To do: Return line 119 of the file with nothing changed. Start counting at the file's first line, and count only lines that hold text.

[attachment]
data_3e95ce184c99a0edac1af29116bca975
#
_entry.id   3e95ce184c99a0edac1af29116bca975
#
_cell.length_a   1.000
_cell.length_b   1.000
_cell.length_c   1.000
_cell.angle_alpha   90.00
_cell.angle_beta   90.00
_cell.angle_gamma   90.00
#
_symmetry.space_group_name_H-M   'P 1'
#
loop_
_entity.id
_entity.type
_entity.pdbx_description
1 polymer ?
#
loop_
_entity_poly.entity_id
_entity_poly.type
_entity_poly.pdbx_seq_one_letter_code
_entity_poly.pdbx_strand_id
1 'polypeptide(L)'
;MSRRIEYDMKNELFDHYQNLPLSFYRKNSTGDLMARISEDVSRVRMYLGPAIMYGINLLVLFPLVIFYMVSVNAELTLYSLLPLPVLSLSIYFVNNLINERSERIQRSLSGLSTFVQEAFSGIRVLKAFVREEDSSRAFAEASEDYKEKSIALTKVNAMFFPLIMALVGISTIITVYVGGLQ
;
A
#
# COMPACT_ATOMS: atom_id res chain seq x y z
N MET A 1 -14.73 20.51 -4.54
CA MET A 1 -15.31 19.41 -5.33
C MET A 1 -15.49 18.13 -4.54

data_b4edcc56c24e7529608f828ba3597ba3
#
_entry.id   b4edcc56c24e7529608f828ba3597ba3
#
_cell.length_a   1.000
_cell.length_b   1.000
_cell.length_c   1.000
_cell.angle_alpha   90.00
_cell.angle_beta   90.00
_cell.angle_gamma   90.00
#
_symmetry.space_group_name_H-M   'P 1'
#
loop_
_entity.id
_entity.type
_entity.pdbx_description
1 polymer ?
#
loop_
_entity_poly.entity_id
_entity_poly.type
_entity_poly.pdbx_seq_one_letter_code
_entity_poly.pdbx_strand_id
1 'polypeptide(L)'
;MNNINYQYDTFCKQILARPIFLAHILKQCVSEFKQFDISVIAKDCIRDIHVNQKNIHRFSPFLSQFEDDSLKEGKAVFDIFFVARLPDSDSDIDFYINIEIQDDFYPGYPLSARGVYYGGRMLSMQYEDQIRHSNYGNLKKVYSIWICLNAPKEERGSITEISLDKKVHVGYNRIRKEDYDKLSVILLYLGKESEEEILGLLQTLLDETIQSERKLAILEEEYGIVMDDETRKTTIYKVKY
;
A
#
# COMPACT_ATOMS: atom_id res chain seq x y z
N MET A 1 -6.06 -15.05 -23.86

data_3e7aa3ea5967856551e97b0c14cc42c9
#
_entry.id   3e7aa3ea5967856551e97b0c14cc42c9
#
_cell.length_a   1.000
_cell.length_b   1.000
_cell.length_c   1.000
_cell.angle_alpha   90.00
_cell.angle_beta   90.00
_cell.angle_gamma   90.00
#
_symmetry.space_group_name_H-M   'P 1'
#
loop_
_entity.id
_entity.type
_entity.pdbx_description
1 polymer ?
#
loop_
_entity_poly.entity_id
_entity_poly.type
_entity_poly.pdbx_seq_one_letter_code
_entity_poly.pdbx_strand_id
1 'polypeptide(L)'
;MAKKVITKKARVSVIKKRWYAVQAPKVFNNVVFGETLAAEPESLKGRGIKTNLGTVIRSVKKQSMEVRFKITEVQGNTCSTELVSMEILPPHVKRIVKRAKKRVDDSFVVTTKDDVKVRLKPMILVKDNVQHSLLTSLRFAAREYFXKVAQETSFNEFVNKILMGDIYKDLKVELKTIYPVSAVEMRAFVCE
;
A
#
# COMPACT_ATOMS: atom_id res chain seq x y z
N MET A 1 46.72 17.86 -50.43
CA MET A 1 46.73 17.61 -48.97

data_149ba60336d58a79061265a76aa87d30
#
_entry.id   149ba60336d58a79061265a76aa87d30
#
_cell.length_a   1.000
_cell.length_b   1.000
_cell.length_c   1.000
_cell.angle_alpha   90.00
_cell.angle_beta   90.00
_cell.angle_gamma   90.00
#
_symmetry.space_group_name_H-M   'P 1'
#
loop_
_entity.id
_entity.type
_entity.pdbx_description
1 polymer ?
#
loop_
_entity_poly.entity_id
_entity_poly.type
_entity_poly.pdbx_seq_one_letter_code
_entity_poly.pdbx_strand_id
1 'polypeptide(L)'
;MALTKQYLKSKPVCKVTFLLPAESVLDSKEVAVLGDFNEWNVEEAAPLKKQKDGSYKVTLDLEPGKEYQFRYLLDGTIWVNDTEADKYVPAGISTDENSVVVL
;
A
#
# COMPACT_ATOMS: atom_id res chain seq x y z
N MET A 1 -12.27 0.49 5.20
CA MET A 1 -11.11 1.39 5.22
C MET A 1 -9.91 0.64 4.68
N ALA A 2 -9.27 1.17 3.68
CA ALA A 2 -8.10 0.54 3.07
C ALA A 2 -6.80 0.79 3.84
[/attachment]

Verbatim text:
_entity_poly.pdbx_seq_one_letter_code